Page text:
Tag: Greemount West

Boo! Greenmount and New Cathedral Cemetery tours for Halloween

Who’s Who in Baltimore: Greenmount Cemetery and Famous Marylanders Lunch, Talk and Tour

Saturday, October 27, 2012, 12:00 pm to 2:30 pm
RSVP today!  $40 per person (includes lunch)
Tour begins with lunch and a talk at the Baltimore Montessori Public Charter School, 1600 Guilford Avenue

Greenmount Cemetery, image courtesy Jack Breihan

From elites like William and Henry Walters, Johns Hopkins, and Enoch Pratt, to extraordinary slaves like Patty Atavis, and even the infamous assassin John Wilkes Booth, the dead at Greenmount Cemetery tell a rich and fascinating story of the growth of Baltimore. For this tour, we’re pleased to be partnering with the Maryland Historical Society and Greenmount Cemetery tour guide Wayne Schaumburg.

The program will begin with lunch and a discussion of some of the Marylanders buried at Greenmount led by curators at the Maryland Historical Society using items in the Society’s collections. After lunch, we’ll drive over to the cemetery to join Baltimore historian and Greenmount guide Wayne Schaumburg for a tour of the cemetery, its ornate grave stones, and its notable inhabitants. Space is limited!

Behind the Scenes at New Cathedral Cemetery

Saturday, November 10, 2012, 10:00 am to 12:00 pm
RSVP today! $10 per person
Meet at the Cemetery’s main entrance  – 4300 Old Frederick Road, 21229

New Cathedral Cemetery, courtesy jomiwi/Flickr.

Covering 125 acres in West Baltimore and with its origins dating to St. Peter’s Kirkyard at Saratoga and Cathedral Streets in the 1770s, New Cathedral Cemetery is a historic gem that is surprisingly hidden. Among other things, it is the resting place of more Hall of Fame baseball players than any other cemetery in the country, including Orioles greats from the 1890s Ned Hanlon, Joe Kelley, and John McGraw. It is also the resting place of Baltimore mayors Solomon Hillen, Thomas D’Alesandro, Jr., and Clarence (du) Burns, entrepreneur and philanthropist Reginald F. Lewis, and Mother Mary Lange, founder of the Oblate Sisters of Providence, the first ever congregation of women religious of African descent. Charles Carroll of Carrollton was originally buried here until he was reinterred at Doughoregan, the family estate in Howard County, but the cemetery still claims at least two other Carroll family members: Charles Carroll of Homewood and Governor John Lee Carroll.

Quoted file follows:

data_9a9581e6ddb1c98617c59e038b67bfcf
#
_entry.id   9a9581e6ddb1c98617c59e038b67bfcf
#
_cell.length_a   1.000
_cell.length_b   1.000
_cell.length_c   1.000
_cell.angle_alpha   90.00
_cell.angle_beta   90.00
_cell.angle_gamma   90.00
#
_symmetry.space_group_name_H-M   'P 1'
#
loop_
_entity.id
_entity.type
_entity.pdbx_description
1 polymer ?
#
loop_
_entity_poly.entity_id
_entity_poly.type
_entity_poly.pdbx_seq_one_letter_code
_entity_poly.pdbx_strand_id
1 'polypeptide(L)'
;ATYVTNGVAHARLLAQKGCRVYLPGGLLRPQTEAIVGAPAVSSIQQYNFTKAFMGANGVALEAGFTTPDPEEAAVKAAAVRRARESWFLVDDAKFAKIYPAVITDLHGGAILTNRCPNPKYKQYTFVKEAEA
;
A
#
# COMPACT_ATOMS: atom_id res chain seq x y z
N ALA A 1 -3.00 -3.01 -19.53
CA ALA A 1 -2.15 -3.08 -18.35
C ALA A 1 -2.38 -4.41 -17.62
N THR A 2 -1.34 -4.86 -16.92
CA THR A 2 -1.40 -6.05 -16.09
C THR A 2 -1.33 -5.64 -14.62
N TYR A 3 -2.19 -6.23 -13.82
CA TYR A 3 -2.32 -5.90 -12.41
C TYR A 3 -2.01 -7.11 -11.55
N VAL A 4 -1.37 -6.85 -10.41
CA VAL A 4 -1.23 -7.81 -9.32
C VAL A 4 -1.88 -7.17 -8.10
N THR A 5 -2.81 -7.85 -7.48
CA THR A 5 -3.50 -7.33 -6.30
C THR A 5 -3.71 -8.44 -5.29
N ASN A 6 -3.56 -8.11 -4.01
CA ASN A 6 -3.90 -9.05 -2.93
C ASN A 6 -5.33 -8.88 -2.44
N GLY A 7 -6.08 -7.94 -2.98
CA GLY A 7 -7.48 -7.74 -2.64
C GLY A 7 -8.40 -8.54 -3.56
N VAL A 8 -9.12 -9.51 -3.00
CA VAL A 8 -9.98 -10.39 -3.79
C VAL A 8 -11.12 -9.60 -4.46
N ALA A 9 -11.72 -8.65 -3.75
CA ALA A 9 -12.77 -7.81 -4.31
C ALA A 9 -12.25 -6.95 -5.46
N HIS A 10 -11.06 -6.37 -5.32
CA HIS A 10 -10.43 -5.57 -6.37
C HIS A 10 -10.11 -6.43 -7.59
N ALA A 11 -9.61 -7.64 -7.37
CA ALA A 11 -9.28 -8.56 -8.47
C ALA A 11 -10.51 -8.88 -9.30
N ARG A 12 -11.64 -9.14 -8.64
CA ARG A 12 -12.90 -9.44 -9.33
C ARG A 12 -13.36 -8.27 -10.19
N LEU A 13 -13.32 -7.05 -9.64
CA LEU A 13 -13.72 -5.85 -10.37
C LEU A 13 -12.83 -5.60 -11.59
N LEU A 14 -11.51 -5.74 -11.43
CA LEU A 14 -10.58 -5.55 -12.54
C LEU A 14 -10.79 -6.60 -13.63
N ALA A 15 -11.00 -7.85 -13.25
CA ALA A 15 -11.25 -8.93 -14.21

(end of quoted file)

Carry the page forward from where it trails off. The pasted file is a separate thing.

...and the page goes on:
With three centuries of wonderful headstones and statuary, the cemetery is also rich with sculpture and art, and of course stories about Baltimore. Please join us and cemetery historian Susan Schmidt on this trip through Baltimore history as told through New Cathedral Cemetery.

Baltimore Building of the Week: Richardsonian Romanesque

This week’s Baltimore Building of the Week from Dr. John Breihan is St. Michael and All Angels Episcopal Church representing the many Baltimore buildings designed in the Richardsonian Romanesque Style,

Image courtesy Jack Breihan

Still another distinctively American architectural style of the late 19th century was named for the most prominent architect of the day, Henry Hobson Richardson. “Richardsonian Romanesque” was even more robust than the blocky, polychrome Romanesque style that grew up alongside Victorian Gothic in England. Richardson favored very heavy masonry walls punctuated with enormous round arches springing directly from the ground. The best-known Richardsonian Romanesque building in Baltimore is Lovely Lane Methodist Church, designed by Stanford White in his youthful Richardsonian period. Most of the old Goucher College buildings that line St. Paul Street just north of Lovely Lane are also in the Richardsonian style. My featured building is also not far away on St. Paul. It is St. Michael and All Angels Episcopal Church, designed in 1877 by the socially prominent Baltimore architect James Bosley Noel Wyatt. Wyatt attended Harvard and the Ecole de Beaux Arts in Paris about a decade after Richardson, and was clearly influenced by his style.